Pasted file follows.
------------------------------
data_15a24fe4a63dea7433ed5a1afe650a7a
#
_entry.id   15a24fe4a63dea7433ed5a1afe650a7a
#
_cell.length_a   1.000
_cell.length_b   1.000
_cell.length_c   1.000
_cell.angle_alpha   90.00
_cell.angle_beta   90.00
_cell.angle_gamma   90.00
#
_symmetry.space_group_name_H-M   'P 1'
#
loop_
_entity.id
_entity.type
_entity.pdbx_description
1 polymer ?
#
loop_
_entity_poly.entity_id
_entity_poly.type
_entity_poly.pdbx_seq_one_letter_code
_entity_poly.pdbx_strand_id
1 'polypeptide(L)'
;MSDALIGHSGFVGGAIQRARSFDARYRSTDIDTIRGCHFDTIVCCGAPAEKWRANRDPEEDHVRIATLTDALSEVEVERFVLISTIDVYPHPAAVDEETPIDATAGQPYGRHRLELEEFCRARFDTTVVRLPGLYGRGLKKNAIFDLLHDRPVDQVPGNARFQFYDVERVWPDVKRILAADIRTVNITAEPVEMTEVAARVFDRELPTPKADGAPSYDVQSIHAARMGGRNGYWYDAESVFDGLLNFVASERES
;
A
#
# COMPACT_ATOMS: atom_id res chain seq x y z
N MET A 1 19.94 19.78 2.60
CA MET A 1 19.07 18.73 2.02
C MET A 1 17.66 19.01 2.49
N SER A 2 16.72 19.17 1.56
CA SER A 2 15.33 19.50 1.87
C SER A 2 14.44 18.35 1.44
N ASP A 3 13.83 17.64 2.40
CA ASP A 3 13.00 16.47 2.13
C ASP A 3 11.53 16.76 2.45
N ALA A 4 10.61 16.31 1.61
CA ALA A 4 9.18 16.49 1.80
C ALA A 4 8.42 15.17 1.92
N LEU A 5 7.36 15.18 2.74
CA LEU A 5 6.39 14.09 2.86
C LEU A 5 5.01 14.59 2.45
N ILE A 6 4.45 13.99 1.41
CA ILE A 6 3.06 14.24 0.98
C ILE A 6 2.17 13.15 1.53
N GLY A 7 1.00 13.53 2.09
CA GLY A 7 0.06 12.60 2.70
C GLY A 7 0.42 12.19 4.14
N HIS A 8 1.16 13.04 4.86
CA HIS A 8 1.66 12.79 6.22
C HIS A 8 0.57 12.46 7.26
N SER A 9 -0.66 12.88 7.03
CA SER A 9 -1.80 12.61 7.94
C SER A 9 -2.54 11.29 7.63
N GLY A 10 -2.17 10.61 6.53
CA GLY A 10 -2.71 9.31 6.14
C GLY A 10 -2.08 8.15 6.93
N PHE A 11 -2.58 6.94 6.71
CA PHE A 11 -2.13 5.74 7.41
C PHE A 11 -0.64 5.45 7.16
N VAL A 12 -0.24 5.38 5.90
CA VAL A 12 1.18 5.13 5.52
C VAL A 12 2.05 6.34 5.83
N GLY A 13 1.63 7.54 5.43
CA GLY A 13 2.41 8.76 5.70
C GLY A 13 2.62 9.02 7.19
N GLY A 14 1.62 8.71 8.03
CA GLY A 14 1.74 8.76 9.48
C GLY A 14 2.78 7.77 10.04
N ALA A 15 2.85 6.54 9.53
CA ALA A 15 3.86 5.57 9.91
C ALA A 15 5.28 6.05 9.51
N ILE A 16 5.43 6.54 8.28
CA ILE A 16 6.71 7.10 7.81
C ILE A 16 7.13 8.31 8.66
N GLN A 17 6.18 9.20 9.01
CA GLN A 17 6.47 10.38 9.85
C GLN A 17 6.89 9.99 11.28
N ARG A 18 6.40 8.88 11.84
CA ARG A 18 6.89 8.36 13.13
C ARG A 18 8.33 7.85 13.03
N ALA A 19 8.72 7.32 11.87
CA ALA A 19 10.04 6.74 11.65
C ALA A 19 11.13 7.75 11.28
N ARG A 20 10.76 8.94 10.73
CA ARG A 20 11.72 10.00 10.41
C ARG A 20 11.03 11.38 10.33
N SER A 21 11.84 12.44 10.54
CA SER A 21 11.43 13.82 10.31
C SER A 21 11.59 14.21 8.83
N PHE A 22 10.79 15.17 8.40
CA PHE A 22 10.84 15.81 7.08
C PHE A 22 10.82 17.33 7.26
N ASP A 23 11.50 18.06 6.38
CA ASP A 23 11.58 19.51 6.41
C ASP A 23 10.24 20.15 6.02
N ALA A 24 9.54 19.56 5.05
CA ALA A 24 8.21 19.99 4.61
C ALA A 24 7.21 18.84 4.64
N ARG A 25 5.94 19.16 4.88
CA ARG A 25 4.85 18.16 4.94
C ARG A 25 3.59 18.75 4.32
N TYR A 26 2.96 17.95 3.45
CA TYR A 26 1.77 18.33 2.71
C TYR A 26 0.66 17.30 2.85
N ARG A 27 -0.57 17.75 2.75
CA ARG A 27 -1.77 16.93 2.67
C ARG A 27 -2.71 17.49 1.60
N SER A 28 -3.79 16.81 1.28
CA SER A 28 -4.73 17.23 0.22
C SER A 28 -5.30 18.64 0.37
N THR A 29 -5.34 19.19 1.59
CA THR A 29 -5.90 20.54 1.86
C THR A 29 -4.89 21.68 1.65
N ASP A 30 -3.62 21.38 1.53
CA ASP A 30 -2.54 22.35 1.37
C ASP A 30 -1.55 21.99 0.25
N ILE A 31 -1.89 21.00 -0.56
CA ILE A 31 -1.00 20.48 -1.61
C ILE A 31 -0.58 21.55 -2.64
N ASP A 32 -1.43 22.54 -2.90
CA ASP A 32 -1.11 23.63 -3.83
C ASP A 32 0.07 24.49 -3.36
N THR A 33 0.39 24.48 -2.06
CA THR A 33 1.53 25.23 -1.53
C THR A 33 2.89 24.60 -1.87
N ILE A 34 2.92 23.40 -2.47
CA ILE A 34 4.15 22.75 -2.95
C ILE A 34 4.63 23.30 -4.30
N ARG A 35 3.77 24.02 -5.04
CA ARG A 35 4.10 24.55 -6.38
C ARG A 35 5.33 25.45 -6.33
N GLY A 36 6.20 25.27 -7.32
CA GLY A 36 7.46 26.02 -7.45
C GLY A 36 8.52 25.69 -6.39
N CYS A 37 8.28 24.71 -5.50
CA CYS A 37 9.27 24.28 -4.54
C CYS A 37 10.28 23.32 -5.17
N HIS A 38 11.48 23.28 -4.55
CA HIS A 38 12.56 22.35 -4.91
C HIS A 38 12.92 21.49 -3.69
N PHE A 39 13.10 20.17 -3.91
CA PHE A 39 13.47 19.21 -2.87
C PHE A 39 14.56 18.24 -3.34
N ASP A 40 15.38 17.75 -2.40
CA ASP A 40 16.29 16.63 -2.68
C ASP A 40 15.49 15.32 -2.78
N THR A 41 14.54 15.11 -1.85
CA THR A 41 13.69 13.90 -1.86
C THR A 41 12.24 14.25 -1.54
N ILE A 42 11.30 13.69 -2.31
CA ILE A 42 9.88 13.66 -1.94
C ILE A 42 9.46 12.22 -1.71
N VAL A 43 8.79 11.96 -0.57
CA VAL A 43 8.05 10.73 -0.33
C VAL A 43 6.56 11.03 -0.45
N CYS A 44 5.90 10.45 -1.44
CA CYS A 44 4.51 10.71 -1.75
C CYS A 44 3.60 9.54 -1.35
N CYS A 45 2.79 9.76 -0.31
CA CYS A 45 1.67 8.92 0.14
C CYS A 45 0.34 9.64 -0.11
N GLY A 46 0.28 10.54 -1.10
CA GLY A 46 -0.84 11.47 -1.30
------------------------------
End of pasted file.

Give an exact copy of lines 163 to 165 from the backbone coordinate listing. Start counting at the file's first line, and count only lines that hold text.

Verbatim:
N CYS A 45 2.79 9.76 -0.31
CA CYS A 45 1.67 8.92 0.14
C CYS A 45 0.34 9.64 -0.11